In Charleston in Pain
by Bobby Chintapalli, TW Contributing Editor
Remember when you didn’t need a medical degree to talk about tennis? When bandages weren’t a girl’s best friend? When tennis player Dinara Safina actually played tennis? Those were the good, old days, weren’t they? Long ago my journalism professors discouraged starting an article with a question, so I suspect they would have advised against starting with four. Yet I can’t think of starting an article on a topic chock full of questions any other way. And while we’re at it here’s another one: What on earth is going on?
Certainly not tennis for players who retired from the Family Circle Cup in Charleston this week. What can I say about poor Caroline Wozniacki and that fall in her semifinal match against Vera Zvonareva yesterday that you didn’t see played and replayed on TV a million times? Ouch!
Olga Govortsova retired with a left knee injury and Ayumi Morita and Elena Vesnina with a left adductor strain. Marion Bartoli pulled out with a condition that won’t make us pull out a medical dictionary though it might make us raise an eyebrow – dizziness. Victoria Azarenka, before she flew to Chicago then Rome and tweeted desperately to everyone for a flight to anywhere, pulled out of Charleston with a left hamstring injury she got in Marbella.
Other players also not playing much tennis include those who withdrew before the tournament even began:
- Sybille Bammer (Achilles injury)
- Kateryna Bondarenko (Left knee injury)
- Dominika Cibulkova (Right hip strain)
- Casey Dellacqua (Right foot injury)
- Alisa Kleybanova (Plantar fasciitis)
- Viktoriya Kutuzova (Back injury)
- Sabine Lisicki (Left ankle injury)
- Anastasia Pavlyuchenkova (Foot injury)
- Maria Sharapova (Right elbow injury)
- Serena Williams (Left knee injury)
And the tennis players who are “lucky” enough to play tennis, aren’t lucky enough to do so without bandages. Watching matches at the event for four days I saw only two or three players who weren’t wearing bandages at some point. They could be to aid recovery, prevent injury or just provide “support” – the point is, these days they’re always there. Singles finalist Vera Zvonareva still wears an ankle brace a year after injuring her right ankle in a horrible fall at this tournament last year (though she said yesterday she feels like she’s finally fully recovered); she eventually ended up getting surgery and tumbling out of the Top 20. And the other finalist, Sam Stosur, casually mentioned that she sprained her ankle last week.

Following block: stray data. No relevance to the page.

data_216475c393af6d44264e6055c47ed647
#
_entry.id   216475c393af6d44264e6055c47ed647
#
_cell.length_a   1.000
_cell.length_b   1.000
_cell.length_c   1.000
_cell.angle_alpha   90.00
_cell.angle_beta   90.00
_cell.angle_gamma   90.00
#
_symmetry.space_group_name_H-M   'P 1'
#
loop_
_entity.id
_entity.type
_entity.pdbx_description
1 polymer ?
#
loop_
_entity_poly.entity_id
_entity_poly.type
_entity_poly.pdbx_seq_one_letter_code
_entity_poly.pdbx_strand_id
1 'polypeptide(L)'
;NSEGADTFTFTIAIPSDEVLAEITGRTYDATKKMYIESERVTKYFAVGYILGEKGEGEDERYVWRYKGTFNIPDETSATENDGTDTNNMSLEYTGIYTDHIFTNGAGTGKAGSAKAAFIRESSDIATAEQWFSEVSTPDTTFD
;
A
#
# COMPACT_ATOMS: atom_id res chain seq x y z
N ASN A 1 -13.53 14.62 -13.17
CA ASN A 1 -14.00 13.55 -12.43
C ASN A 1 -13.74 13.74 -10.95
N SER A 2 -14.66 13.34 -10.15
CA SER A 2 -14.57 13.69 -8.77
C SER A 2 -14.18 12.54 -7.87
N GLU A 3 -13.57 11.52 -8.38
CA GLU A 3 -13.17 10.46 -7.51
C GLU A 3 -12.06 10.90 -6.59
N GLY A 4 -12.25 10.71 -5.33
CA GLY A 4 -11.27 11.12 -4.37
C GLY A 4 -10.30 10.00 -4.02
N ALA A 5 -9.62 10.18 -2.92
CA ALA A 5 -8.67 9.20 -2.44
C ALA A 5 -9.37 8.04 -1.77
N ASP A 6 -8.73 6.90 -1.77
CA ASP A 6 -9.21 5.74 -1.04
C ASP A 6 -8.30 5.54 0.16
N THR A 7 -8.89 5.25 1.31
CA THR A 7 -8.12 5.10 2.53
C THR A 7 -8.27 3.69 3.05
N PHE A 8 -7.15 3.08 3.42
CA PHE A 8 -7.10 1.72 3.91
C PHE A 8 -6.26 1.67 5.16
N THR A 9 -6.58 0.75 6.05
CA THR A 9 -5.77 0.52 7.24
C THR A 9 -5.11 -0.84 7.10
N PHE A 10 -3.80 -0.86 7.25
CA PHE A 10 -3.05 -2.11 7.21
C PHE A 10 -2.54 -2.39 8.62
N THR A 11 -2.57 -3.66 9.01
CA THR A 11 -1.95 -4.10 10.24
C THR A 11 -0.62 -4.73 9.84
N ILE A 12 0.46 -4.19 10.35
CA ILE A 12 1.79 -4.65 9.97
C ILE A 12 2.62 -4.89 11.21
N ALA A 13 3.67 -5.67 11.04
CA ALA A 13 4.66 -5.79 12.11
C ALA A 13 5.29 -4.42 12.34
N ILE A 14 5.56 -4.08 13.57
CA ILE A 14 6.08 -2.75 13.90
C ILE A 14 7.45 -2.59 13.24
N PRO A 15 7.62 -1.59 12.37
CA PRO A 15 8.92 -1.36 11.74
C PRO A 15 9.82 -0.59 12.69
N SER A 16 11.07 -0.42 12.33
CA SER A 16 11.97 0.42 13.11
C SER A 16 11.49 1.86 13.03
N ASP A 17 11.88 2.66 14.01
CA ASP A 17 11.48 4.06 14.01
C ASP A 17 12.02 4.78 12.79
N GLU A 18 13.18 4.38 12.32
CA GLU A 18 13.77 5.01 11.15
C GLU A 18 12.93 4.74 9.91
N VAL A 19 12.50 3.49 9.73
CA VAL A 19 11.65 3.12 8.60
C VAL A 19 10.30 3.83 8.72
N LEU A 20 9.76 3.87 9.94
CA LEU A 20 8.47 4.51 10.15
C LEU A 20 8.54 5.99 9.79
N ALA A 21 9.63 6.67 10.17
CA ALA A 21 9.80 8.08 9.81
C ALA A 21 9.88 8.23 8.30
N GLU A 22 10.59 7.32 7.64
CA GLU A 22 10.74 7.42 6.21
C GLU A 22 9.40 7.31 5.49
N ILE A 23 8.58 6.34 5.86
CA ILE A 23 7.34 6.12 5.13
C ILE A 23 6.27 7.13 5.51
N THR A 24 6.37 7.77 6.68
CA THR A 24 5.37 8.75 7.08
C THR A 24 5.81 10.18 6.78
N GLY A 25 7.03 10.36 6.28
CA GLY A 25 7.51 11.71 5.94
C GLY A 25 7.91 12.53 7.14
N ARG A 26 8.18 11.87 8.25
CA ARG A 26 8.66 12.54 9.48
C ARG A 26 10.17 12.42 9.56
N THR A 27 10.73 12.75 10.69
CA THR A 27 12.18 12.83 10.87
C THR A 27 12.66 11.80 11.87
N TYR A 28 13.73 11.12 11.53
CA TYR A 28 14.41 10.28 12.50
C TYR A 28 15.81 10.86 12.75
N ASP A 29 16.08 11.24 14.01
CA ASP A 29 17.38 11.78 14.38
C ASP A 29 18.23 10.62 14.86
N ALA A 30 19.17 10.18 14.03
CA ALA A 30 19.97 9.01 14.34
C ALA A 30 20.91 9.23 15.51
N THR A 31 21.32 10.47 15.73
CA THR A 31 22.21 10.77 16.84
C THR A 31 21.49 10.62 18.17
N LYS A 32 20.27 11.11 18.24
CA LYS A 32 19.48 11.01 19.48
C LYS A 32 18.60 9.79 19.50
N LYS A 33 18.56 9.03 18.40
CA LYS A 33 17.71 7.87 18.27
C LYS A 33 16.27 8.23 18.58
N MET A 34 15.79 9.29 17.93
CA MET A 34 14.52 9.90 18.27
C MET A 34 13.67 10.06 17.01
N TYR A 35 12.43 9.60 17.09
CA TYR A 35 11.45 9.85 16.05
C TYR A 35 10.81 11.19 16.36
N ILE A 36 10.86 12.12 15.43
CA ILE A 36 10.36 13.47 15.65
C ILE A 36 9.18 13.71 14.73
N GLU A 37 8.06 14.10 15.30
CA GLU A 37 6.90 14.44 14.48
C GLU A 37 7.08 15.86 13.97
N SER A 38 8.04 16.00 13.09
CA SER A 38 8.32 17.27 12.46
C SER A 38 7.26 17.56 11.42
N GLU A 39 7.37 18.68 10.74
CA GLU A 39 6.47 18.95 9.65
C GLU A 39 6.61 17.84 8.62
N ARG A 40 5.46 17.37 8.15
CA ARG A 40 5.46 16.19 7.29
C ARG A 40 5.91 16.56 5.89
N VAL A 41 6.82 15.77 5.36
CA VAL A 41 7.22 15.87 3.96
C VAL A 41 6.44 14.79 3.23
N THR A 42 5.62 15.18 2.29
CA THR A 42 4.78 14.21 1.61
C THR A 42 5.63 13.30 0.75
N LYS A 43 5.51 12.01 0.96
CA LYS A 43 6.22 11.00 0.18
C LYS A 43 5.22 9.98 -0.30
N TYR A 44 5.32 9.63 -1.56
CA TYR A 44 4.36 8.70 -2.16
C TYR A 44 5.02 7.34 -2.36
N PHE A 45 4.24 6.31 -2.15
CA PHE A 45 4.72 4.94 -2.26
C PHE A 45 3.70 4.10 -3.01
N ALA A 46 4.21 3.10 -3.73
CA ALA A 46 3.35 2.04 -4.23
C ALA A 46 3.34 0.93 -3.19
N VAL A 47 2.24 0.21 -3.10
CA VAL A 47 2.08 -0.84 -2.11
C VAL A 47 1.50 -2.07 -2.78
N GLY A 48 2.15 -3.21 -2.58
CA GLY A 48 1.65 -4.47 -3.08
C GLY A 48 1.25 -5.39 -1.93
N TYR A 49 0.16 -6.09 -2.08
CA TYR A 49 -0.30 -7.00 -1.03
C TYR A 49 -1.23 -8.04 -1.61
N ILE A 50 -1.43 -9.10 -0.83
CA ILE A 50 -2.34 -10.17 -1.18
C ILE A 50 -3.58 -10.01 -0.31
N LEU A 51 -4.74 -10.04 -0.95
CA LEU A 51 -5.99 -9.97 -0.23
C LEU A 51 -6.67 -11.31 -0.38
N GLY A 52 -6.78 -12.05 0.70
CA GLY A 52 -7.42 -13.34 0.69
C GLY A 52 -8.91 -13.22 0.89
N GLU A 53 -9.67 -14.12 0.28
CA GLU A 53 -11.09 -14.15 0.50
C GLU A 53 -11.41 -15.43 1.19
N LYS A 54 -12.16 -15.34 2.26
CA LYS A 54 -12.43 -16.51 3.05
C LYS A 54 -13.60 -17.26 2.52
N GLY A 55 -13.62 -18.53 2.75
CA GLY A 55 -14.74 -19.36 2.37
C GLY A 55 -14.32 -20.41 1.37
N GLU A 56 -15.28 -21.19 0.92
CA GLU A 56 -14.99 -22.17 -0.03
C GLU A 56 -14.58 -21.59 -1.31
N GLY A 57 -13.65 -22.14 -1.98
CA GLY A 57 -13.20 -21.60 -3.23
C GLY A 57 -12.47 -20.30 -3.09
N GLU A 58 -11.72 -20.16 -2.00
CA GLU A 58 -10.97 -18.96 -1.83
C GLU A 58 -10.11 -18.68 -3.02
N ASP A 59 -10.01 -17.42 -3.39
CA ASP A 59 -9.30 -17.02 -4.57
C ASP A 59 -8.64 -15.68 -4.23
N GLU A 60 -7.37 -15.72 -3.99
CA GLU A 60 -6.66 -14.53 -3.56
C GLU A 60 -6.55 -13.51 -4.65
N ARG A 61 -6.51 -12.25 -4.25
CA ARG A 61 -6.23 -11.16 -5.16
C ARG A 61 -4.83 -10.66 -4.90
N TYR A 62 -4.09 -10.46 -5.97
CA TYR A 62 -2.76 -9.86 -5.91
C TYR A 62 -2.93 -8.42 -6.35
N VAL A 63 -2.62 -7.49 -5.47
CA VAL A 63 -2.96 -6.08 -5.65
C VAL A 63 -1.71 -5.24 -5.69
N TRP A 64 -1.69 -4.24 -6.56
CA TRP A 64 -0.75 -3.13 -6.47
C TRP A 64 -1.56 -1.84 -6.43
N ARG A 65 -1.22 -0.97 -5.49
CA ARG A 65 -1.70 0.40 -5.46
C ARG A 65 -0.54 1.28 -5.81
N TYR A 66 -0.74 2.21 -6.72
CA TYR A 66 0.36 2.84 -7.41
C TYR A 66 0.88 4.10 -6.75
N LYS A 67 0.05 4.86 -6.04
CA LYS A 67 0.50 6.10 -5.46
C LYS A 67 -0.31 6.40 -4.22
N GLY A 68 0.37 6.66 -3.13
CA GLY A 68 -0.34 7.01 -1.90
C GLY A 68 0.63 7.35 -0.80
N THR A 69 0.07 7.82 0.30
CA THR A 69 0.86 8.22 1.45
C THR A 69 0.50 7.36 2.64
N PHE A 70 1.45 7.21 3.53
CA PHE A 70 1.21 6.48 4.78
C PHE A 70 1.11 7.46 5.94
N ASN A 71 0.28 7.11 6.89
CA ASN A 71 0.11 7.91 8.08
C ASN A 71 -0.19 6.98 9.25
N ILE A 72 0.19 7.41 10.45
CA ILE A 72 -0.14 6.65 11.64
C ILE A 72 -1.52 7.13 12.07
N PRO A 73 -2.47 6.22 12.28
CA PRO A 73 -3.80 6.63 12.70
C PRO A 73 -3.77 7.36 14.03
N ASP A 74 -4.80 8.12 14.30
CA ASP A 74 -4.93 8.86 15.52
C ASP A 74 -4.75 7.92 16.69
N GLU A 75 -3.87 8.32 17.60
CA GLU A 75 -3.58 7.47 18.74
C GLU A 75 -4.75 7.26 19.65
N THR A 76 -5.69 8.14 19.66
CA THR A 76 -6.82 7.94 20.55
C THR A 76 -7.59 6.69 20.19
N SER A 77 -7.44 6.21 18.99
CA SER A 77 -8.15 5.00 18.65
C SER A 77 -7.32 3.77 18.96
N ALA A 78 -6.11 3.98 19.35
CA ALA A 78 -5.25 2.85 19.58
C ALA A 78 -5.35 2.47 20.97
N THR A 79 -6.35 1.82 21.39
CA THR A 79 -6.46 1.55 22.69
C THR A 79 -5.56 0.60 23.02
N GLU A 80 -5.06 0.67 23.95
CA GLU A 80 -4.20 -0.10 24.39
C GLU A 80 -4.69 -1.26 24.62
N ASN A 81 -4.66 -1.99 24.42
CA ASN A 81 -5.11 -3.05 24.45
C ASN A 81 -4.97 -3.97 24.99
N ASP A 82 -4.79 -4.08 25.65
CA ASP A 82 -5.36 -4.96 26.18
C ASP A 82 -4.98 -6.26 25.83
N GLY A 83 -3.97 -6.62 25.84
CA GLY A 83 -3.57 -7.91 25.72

Figuring It Out
So what is going on? Well, a few veteran players have some ideas.
Patty Schnyder, who turned pro 16 years ago, pointed to the greater depth of the game: “[The] competition is really tough. The top level maybe it’s the same, but it’s like the density between 10 and 40, 50 that’s really improved a lot in the women’s game. So you don’t get many free rounds and easy rounds to warm up. You really have to be sharp… in the very first match… that takes a lot of energy.”
Nadia Petrova, who turned pro 11 years ago, cited the increase in power and the number of tournaments played: “First of all, the level of game is getting higher. It’s getting more powerful, and you really have to push yourself further in the matches, and that creates some kind of injuries. But then a lot of girls are playing way too many tournaments and they just don’t have enough time to get the body some rest and work on some fitness so they stay stronger.”
Vera Zvonareva, who turned pro 10 years ago, thought scheduling was part of the problem: “The schedule is very tough for players. Right now it’s pretty much the same schedule for everybody, but everyone is different. Everybody has different level of fitness, different bodies, different results, different amount of matches that they played in the previous weeks. So it is very difficult to manage and schedule it. And sometimes you’re forced to play a lot of events when you’re tired, and that’s most of the times when injuries are coming, when your body is not fresh.”
Another possibility may be the length of the off season. Tennis’s off season seems rather short compared to other sports. Surely there are other factors too.
But if something doesn’t change, that can’t be good for these young, young players, fans or the game both love.